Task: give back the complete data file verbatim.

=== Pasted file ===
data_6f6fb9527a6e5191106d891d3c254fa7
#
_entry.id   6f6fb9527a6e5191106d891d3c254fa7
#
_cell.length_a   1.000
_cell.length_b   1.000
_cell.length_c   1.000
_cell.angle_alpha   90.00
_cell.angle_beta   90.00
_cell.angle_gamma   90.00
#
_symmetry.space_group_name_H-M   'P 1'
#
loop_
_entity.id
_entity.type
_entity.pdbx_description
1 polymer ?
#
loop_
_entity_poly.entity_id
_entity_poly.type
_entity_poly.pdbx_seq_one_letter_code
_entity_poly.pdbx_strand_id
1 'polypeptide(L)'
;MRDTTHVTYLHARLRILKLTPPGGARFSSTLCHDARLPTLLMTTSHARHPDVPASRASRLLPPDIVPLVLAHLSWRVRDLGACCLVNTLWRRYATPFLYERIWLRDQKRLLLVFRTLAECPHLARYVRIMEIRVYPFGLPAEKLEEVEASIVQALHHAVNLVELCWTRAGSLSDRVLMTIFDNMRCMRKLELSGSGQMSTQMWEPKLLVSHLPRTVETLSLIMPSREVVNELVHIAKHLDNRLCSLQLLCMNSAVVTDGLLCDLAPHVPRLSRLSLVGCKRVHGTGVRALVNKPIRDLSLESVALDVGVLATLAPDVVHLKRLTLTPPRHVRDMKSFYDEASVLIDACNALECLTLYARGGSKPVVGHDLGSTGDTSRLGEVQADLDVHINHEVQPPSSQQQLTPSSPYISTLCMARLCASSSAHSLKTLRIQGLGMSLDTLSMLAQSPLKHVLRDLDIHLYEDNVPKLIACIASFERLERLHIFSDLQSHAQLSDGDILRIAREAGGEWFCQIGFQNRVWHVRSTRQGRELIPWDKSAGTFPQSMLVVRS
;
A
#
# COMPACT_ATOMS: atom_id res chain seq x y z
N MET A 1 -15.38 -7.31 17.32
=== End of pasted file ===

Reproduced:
data_6f6fb9527a6e5191106d891d3c254fa7
#
_entry.id   6f6fb9527a6e5191106d891d3c254fa7
#
_cell.length_a   1.000
_cell.length_b   1.000
_cell.length_c   1.000
_cell.angle_alpha   90.00
_cell.angle_beta   90.00
_cell.angle_gamma   90.00
#
_symmetry.space_group_name_H-M   'P 1'
#
loop_
_entity.id
_entity.type
_entity.pdbx_description
1 polymer ?
#
loop_
_entity_poly.entity_id
_entity_poly.type
_entity_poly.pdbx_seq_one_letter_code
_entity_poly.pdbx_strand_id
1 'polypeptide(L)'
;MRDTTHVTYLHARLRILKLTPPGGARFSSTLCHDARLPTLLMTTSHARHPDVPASRASRLLPPDIVPLVLAHLSWRVRDLGACCLVNTLWRRYATPFLYERIWLRDQKRLLLVFRTLAECPHLARYVRIMEIRVYPFGLPAEKLEEVEASIVQALHHAVNLVELCWTRAGSLSDRVLMTIFDNMRCMRKLELSGSGQMSTQMWEPKLLVSHLPRTVETLSLIMPSREVVNELVHIAKHLDNRLCSLQLLCMNSAVVTDGLLCDLAPHVPRLSRLSLVGCKRVHGTGVRALVNKPIRDLSLESVALDVGVLATLAPDVVHLKRLTLTPPRHVRDMKSFYDEASVLIDACNALECLTLYARGGSKPVVGHDLGSTGDTSRLGEVQADLDVHINHEVQPPSSQQQLTPSSPYISTLCMARLCASSSAHSLKTLRIQGLGMSLDTLSMLAQSPLKHVLRDLDIHLYEDNVPKLIACIASFERLERLHIFSDLQSHAQLSDGDILRIAREAGGEWFCQIGFQNRVWHVRSTRQGRELIPWDKSAGTFPQSMLVVRS
;
A
#
# COMPACT_ATOMS: atom_id res chain seq x y z
N MET A 1 -15.38 -7.31 17.32